Of all the concerns my travel clients have approached me with lately, the most common is: "What if I test positive for COVID in a foreign country, and can't fly back to the United States? What will happen to me?" This is a legitimate concern, since the United States requires overseas travelers to produce a negative test in order to return to the country, regardless of vaccination status. Also: Omnicron.
Well, as luck (or bad luck) would have it, this happened to me recently. I had been traveling around Italy for 2 weeks, and it was time to come home. The day before I was due to fly back from Florence, I took my required COVID test, expecting things to be business as usual, and lo and behold, I tested positive. I was confused, because I was mostly asymptomatic. While I did have a scratchy throat that week, I assumed it was from running myself ragged for days on end. Who wouldn't feel crappy? In disbelief, I tested again. Still positive. I reluctantly accepted the fact that I must have COVID.
While I now know a few people that this has happened to, at the time, I was in the dark about how to handle the situation, despite working in the travel industry and having access to lots of information.
Here's what to do:
1) Always get travel insurance before you travel so if this happens to you, you won't have to pay out-of-pocket for the extra week (or more) you'll be required to stay in another country, and those unanticipated hotel nights and meals can get costly. Most travel insurance plans aren't too expensive, and will cover this sort of circumstance if you ask for it.
2) Bring COVID self-test kits with you on your trip. Not only can you test online (live) and eliminate the need to go to a testing place (which can be expensive), you'll be glad you have these tests with you if you're stuck in another country and want to test yourself repeatedly throughout the week. If you have a box of 6, say, that's 6 times you can test yourself cheaply without having to visit a doctor an approved pharmacy for an official test.
3) As soon as you test positive, if it's not documented (because you tested yourself), go get an official positive test, and hold on to it. Why? Because if you test positive for COVID, you only have two options for getting on a plane and going home -- a negative COVID test OR a doctor's note clearing you to travel. But you can't use (or get) a doctor's note until 10 days after you first tested positive, so you need to have a record of that date if you are going to use this option.
4) If you didn't get travel insurance before your trip (and even if you did), you'll want to ask your hotel or resort if they offer special lodging rates for guests who test positive for COVID. Many properties will cut you a break and allow you to stay on with them until you recover at substantially lower rates. This might come with a stipulation, such as canceling your housekeeping services (to keep staff from getting exposed) or asking that you eat your meals in your room instead of in their restaurants (so you don't infect other guests).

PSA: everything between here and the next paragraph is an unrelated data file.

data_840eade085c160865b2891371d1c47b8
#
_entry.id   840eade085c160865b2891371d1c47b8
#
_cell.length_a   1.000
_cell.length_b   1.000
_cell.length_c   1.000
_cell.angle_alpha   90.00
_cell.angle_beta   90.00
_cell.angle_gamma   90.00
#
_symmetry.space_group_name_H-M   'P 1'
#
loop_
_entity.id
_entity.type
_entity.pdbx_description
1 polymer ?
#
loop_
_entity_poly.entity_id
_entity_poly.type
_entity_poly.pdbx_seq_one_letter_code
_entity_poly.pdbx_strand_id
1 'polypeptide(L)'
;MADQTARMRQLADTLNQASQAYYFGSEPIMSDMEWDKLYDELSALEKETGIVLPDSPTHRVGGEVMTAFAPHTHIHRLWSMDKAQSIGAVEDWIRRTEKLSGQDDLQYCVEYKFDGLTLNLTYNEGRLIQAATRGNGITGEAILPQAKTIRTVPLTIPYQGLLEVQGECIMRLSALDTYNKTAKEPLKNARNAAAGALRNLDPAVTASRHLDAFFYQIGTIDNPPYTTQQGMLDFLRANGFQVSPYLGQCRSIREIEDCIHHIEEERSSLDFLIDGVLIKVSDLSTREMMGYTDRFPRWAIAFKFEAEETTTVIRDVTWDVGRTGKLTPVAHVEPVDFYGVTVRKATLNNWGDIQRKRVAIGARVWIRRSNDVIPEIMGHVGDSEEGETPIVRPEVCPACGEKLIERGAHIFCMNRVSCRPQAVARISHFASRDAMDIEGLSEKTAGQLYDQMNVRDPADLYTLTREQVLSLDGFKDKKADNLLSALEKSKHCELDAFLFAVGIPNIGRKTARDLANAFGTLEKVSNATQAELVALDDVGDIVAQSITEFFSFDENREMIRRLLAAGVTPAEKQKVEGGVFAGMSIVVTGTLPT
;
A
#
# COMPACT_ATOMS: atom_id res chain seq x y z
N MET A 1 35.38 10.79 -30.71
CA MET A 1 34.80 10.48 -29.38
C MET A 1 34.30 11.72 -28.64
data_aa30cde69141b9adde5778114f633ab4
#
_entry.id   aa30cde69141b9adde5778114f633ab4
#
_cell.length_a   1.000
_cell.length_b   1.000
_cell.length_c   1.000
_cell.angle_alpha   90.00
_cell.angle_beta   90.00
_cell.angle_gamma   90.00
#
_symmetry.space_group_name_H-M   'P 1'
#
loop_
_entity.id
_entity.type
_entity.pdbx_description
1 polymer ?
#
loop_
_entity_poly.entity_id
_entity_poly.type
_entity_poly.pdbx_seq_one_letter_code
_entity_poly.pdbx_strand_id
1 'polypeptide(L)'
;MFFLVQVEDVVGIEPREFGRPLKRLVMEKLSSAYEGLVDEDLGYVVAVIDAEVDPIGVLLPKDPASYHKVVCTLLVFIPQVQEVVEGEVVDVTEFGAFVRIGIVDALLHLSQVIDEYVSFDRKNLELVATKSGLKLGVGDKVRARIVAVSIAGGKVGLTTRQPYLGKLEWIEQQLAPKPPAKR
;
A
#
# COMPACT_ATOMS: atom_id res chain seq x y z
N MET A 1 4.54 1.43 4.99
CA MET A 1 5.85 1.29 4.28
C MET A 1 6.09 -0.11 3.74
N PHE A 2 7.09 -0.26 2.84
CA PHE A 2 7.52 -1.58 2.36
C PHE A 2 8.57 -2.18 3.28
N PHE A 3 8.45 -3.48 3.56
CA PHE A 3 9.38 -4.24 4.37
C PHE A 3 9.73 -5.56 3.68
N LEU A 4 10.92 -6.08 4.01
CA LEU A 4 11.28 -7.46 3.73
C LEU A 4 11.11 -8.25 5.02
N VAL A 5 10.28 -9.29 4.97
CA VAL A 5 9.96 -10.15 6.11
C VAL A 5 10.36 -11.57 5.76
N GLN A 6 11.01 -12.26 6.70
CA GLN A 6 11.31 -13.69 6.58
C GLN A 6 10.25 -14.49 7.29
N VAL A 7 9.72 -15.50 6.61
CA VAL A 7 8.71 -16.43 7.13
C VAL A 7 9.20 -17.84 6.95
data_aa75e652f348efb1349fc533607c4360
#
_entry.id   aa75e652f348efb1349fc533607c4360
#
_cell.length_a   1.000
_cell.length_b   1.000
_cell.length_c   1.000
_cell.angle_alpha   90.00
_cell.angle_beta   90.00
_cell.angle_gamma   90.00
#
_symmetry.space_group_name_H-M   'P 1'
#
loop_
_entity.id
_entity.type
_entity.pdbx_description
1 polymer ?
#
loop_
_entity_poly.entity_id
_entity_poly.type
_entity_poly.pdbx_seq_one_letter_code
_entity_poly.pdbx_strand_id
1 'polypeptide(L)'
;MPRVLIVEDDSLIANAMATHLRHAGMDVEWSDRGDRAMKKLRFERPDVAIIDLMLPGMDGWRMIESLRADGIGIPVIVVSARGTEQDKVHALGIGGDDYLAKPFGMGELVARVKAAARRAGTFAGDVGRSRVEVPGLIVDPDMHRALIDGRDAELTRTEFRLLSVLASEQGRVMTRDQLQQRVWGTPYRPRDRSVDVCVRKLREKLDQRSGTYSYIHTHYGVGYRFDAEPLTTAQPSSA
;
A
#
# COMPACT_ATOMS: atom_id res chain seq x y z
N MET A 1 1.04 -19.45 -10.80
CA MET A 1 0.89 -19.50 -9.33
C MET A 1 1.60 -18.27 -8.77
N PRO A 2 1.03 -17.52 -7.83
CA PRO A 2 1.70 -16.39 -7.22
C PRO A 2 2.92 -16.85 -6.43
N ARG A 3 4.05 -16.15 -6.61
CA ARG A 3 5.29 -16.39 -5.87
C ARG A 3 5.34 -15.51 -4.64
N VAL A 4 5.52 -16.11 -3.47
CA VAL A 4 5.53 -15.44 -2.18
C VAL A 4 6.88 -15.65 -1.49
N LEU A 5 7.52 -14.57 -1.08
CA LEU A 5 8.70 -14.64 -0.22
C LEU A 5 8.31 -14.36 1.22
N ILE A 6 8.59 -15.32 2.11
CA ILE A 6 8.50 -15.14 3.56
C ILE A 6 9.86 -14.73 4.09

5) Once you get a negative test result, if it's not official (because you tested yourself, say), go get an official test result from a doctor or approved pharmacy so that you can fly home. But make sure you get an Antigen test, because Antigen tests are much less sensitive. (Other types of COVID tests such as PCR tests might show you as "positive" for weeks on end). Fortunately, the US accepts Antigen tests for re-entry.
6) If you've been testing positive for more than a week, and you don't feel symptomatic, it may be time to start thinking about getting a doctor's note to clear you to fly back home. These doctor's notes, called Documentations of Recovery, can be used to board a plane when accompanied by a positive COVID test result more than 10 days old. To get yourself a Documentation of Recovery letter, you have a few options. You can get one in-person from a doctor in the area in which you've been traveling, or you can get one online through a provider like QuickMD for a cost of around $75. Note: no doctor will give you one of these unless you can prove to them that you tested positive more than 10 days ago. This is why it's so important to keep hold of your first official positive test.
7) If you're biding your time overseas, waiting for a negative test result, don't try any wacky "remedies" in the hopes of cheating the system and getting a false negative. Not only is it unethical to travel in close quarters on cramped planes while you're contagious and symptomatic, but doing things like putting hand sanitizer up your nose (yes, I know someone who admitted to doing this) doesn't work, and you could end up harming yourself.
I have more tips, but I think this is a good start. For more guidance on how to handle testing positive for COVID while traveling, reach out to me at email@example.com. Safe travels!
by Meaghan Clawsie, Elated Escapes (www.elatedescapes.com)